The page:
Trump’s budget cuts could devastate Great Lakes restoration

By LAINA STEBBINS
Capital News Service

LANSING — Eliminating the $300 million Great Lakes Restoration Initiative could lead to devastating natural and economic effects on coastal Michigan communities, defenders of the program said.

President Donald Trump has proposed killing the initiative, along with the Michigan Sea Grant and nearly a third of the funding for the Environmental Protection Agency.

The possible elimination of the Great Lakes Restoration Initiative has compelled Michigan lawmakers, environmentalists, scientists and business owners to make a case for the program.

“It has benefited Muskegon greatly, hugely. We’ve received millions in dollars in federal funding to clean up White Lake and Muskegon Lake,” said Bob Lukens, Muskegon County community development director. Continue reading

Marches in 10 Michigan cities will celebrate science April 22

By CHAO YAN

Capital News Service

LANSING — Scientists and advocates across 10 Michigan cities will step out of their labs and call attention to the value of science in the March for Science on April 22.

Launched by groups of scientists and researchers in Washington, D.C., earlier this year, the nonpartisan March for Science has expanded into 294 planned satellite marches across the nation and 394 worldwide.

The 10 Michigan cities scheduled to participate on Earth Day are Lansing, Ann Arbor, Detroit, Kalamazoo, Grand Rapids, Midland, Houghton, Marquette, Sault Ste. Marie and Petoskey.

Michigan efforts and the Lansing march were started by science enthusiasts Sara Pack and Sierra Owen of Lansing. Continue reading

Green energy expanding in Michigan communities

By CHAO YAN

Capital News Service

LANSING — Northport, a village in Leelanau County, gets half the energy for its wastewater treatment plant from a community-owned wind turbine.

The village also claims the only 100 percent solar-powered golf course in the United States, according to Stanley “Skip” Pruss, former director of the Department of Energy, Labor and Economic Growth, who moved to Leelanau Township in 2008.

Solar energy is used to power the clubhouse and other operations.

“Our community members are feeling passionately that we are accelerating the transition to clean energy,” Pruss said. “Northport can be an example to other local communities in how to go about doing that. It’s a good way to go.”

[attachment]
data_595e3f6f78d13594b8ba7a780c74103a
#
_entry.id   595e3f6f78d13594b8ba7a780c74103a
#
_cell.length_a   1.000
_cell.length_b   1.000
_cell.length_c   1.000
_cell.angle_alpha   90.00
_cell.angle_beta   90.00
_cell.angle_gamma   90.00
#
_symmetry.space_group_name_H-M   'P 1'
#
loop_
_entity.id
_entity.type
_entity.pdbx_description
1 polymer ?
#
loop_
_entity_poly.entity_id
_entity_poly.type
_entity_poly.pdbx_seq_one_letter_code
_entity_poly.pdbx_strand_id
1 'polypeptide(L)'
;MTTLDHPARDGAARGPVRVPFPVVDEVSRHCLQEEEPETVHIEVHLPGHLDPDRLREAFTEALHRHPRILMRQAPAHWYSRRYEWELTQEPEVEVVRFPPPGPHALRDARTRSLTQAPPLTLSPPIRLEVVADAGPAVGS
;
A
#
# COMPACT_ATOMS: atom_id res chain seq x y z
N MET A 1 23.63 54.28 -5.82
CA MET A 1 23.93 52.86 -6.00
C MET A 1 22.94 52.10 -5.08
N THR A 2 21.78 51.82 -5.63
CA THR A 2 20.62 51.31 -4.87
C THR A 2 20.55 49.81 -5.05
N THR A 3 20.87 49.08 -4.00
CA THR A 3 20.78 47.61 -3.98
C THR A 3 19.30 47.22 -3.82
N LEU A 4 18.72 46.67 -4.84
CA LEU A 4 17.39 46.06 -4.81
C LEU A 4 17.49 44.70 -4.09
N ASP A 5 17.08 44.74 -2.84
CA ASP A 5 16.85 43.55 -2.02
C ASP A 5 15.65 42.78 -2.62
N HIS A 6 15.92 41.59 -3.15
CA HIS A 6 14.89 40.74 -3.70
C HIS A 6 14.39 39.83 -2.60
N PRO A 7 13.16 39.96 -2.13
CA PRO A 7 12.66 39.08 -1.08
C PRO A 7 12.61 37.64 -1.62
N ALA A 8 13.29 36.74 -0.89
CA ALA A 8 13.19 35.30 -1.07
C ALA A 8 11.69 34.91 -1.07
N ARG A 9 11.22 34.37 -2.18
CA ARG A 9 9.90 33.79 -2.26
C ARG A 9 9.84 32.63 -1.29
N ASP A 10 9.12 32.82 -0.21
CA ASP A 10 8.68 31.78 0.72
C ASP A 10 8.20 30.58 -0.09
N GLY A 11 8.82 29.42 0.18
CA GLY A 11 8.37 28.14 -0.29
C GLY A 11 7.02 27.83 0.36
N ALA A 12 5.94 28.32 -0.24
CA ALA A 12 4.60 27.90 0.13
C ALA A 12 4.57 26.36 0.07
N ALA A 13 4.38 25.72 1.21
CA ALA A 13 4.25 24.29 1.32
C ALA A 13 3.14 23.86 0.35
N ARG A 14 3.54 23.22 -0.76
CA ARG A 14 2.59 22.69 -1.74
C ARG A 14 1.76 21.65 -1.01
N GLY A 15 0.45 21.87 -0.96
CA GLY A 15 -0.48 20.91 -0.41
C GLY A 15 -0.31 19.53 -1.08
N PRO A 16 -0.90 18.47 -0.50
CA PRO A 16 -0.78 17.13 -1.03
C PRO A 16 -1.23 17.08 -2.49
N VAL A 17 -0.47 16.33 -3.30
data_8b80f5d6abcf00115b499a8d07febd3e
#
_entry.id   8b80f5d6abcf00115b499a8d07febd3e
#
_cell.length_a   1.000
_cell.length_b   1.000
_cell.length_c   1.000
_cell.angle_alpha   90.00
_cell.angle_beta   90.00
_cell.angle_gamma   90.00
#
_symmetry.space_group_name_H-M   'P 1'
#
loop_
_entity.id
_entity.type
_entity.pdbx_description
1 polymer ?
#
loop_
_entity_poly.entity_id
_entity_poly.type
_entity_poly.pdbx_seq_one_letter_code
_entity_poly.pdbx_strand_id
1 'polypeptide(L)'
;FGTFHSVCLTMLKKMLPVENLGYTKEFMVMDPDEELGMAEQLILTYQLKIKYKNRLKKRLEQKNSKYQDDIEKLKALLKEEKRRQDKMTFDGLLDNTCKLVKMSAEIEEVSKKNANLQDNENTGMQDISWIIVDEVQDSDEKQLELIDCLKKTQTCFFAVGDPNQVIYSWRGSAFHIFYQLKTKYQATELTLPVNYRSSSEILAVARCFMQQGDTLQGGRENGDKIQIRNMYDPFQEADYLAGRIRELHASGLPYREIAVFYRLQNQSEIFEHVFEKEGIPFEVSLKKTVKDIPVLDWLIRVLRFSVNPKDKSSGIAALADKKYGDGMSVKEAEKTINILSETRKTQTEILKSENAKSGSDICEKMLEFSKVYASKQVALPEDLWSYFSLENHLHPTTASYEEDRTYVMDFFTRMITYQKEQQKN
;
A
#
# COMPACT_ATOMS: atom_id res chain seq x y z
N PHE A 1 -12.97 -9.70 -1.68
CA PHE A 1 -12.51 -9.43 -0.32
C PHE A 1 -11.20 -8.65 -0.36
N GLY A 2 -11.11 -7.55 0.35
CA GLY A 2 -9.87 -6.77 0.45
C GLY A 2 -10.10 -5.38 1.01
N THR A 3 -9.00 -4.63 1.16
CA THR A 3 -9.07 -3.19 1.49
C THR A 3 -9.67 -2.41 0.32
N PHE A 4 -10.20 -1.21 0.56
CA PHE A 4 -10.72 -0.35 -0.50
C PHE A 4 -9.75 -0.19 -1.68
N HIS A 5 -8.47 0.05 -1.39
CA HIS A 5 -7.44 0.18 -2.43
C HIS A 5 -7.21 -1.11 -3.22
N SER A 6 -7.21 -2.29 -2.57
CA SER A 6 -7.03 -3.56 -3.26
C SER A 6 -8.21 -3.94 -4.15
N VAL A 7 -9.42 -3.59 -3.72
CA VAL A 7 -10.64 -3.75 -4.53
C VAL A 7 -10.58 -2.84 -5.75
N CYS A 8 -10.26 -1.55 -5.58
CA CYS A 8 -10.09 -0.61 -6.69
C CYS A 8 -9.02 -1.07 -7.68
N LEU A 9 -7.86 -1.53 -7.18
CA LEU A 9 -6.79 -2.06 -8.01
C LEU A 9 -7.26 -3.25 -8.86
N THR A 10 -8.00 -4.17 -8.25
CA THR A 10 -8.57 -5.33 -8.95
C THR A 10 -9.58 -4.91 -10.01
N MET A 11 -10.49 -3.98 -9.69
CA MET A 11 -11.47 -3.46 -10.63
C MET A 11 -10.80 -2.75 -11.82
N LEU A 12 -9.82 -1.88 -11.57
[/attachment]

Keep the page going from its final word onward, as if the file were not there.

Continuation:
Northport has been committed to a 100 percent Clean Energy plan since 2010, joining cities such as Grand Rapids and Traverse City as pioneers in Michigan’s transition from fossil fuels.
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Faster decomposing trees can save energy costs

By CHAO YAN

Researcher Steven Karlen studies plants in a greenhouse lab. Image:Great Lakes Bioenergy Research Center

Researcher Steven Karlen studies plants in a greenhouse lab. Image:Great Lakes Bioenergy Research Center

Capital News Service

LANSING — Poplars and other trees can be bred to break down more easily to make biofuel and other products such as paper, according to scientists at the Great Lakes Bioenergy Research Center.

Their new study found that zip-lignin, an enzyme that indicates the high degradability of plants and that they injected into trees, is already in most plants. Plants that naturally have the highest amount can be selectively bred.

The center is a collaboration between the University of Wisconsin-Madison, Michigan State University and other partners. It was established by the U.S. Department of Energy.
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State energy bill could increase costs for solar users

By RAY WILBUR

Capital News Service

LANSING — Environmental and renewable energy advocates are concerned that proposed legislation would discourage investment in clean energy.

Sen. Mike Nofs, R-Battle Creek, introduced bills in 2015 to meet the state’s energy requirements as coal plants continue to shut down as utilities use cleaner fuel sources over the next three years.

The bills have passed the Senate and await action by the House, where Nofs said he hopes to see them pass before the end of the year..

But some supporters of alternative energy say that new language added to the bill would create a utilities charge for state residents who use solar power to generate their electricity. The bill does not specify the amount, but gives the Public Service Commission the power to decide how much it would be. Continue reading

Local officials wary of new energy plan

By RAY WILBUR

Capital News Service